# Tidal heating

Tidal heating (also known as tidal working or tidal flexing) occurs through the tidal friction processes: orbital and rotational energy are dissipated as heat in either the surface ocean or interior of a planet or satellite. Io, a moon of Jupiter, is the most volcanically active body in the solar system, evidenced by active volcanos and no impact craters surviving on its surface. Io's heating is a result of the tug between Jupiter and the other Galilean moons.[1] The eccentricity of Io's orbit (a consequence of its participation in a Laplace resonance) causes the height of Io's tidal bulge to vary significantly (by up to 100 m) over the course of an orbit; the friction from this tidal flexing then heats up its interior. A similar but weaker process is theorised to have melted the lower layers of the ice surrounding the rocky mantle of Jupiter's next large moon, Europa. Saturn's moon Enceladus is similarly thought to have a liquid water ocean beneath its icy crust. The water vapor geysers which eject material from Enceladus are thought to be powered by friction generated within this moon's shifting ice crust.[2]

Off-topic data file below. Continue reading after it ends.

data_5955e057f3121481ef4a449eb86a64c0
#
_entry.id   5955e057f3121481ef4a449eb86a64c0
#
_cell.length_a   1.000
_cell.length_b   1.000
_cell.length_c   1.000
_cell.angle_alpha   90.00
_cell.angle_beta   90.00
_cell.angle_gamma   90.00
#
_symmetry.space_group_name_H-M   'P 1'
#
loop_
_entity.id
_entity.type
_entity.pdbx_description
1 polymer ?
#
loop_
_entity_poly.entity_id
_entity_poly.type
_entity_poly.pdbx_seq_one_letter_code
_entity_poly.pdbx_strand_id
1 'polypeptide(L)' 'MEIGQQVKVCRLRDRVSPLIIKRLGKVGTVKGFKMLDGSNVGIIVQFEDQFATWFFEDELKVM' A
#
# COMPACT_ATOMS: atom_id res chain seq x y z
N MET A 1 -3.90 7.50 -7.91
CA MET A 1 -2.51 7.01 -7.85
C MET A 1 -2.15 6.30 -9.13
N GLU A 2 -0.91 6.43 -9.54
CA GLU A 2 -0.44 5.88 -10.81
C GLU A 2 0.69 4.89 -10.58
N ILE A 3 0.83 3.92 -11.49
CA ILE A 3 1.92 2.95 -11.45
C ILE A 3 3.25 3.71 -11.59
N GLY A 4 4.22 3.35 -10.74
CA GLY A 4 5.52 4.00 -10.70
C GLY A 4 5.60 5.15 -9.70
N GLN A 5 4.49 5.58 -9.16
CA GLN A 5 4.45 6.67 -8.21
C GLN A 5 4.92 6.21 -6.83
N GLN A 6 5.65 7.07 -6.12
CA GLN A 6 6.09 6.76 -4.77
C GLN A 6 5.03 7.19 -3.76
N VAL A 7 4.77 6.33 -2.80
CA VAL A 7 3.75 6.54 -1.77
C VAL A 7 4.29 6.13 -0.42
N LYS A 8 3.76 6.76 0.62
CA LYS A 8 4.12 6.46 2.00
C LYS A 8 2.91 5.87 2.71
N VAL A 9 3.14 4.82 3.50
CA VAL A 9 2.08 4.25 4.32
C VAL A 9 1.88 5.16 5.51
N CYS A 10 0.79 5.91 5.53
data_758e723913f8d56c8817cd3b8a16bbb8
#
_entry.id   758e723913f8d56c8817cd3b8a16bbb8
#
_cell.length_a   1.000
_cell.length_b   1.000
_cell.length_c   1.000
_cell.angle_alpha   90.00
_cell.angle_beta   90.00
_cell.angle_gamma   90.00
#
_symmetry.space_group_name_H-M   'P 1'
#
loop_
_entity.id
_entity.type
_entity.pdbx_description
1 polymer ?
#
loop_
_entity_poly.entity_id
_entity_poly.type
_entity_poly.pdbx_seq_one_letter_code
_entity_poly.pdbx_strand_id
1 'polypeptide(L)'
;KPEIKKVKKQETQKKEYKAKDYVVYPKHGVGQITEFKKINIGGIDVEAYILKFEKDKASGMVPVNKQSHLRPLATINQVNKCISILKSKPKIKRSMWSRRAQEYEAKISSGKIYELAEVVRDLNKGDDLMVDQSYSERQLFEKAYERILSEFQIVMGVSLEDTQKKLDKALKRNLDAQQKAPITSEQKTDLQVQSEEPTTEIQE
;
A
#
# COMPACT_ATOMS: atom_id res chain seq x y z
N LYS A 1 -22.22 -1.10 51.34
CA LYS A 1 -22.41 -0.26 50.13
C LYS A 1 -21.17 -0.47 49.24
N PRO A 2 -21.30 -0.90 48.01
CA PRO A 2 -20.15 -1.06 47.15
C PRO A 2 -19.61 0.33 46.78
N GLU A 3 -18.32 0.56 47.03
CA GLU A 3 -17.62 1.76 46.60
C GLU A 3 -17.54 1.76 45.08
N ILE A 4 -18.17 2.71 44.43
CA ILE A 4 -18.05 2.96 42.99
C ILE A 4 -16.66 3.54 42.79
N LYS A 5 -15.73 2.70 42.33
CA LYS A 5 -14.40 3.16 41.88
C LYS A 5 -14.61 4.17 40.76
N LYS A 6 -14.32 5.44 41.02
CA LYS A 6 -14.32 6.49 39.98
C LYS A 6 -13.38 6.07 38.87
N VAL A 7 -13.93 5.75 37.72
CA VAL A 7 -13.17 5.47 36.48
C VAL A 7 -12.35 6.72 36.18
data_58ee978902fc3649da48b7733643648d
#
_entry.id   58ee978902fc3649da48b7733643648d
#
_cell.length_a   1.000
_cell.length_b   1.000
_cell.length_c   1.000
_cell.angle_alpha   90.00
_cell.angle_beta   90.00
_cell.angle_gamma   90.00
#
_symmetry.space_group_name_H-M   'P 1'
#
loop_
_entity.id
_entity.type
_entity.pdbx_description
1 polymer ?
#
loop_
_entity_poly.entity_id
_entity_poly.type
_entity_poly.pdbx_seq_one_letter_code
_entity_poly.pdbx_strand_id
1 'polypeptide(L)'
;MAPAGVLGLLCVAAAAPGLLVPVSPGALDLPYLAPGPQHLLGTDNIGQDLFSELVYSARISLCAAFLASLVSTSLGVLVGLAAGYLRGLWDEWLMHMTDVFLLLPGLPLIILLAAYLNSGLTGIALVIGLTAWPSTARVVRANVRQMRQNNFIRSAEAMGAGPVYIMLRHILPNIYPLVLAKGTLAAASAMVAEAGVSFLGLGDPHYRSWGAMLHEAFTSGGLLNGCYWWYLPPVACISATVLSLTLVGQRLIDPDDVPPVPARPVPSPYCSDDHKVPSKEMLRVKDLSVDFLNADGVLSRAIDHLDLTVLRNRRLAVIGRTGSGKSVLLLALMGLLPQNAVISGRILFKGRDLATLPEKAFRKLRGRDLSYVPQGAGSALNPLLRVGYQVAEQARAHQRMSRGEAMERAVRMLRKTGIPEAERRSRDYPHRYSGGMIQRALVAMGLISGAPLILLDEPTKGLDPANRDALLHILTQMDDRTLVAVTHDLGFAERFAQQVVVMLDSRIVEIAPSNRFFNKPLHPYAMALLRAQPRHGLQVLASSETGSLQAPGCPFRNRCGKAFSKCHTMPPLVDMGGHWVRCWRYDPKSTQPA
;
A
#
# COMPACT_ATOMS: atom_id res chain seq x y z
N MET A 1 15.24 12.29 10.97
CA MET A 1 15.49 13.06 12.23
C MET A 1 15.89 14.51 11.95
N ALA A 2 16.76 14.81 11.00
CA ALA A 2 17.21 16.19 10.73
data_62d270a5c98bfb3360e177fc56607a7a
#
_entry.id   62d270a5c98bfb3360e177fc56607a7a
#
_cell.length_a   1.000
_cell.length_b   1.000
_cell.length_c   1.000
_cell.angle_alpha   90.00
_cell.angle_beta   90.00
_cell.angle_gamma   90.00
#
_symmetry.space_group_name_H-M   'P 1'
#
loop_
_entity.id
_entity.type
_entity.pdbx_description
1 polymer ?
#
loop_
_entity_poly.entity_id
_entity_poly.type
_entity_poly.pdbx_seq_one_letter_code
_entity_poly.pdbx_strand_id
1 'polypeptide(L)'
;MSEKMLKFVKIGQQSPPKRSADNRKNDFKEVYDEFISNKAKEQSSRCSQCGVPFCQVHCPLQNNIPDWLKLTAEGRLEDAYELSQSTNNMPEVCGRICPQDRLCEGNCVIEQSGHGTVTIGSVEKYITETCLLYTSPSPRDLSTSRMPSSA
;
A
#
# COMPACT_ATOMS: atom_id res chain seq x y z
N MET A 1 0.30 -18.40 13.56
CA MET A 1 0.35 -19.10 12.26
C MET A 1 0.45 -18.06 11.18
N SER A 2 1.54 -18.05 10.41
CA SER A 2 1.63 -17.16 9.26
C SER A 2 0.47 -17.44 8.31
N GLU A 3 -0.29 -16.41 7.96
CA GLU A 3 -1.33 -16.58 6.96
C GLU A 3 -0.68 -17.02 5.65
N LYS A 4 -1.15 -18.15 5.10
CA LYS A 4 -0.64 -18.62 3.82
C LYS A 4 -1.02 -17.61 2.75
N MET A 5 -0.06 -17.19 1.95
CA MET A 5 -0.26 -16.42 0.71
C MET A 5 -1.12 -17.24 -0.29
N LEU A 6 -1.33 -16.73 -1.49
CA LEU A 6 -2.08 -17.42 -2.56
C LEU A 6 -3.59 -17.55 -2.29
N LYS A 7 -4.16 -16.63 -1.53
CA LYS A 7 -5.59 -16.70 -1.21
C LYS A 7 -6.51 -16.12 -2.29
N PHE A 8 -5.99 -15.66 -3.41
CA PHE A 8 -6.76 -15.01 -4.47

The total amount of tidal heating in a satellite that is spin-synchronous and has an eccentric orbit ${\displaystyle {\dot {E}}_{Tidal}}$ is given by:

${\displaystyle {\dot {E}}_{Tidal}=-{\text{Im}}(k_{2}){\frac {21}{2}}{\frac {R^{5}n^{5}e^{2}}{G}}}$

Where ${\displaystyle R}$, ${\displaystyle n}$, and ${\displaystyle e}$ are respectively the satellite's mean radius, mean orbital motion, and eccentricity.[3] ${\displaystyle {\text{Im}}(k_{2})}$ is the imaginary portion of the second order Love number which measures the efficiency of body dissipation within the satellite. This imaginary portion is a function of the satellite's bulk shear modulus and viscosity. These in turn are dependent upon temperature and melting of the satellite's interior.[4]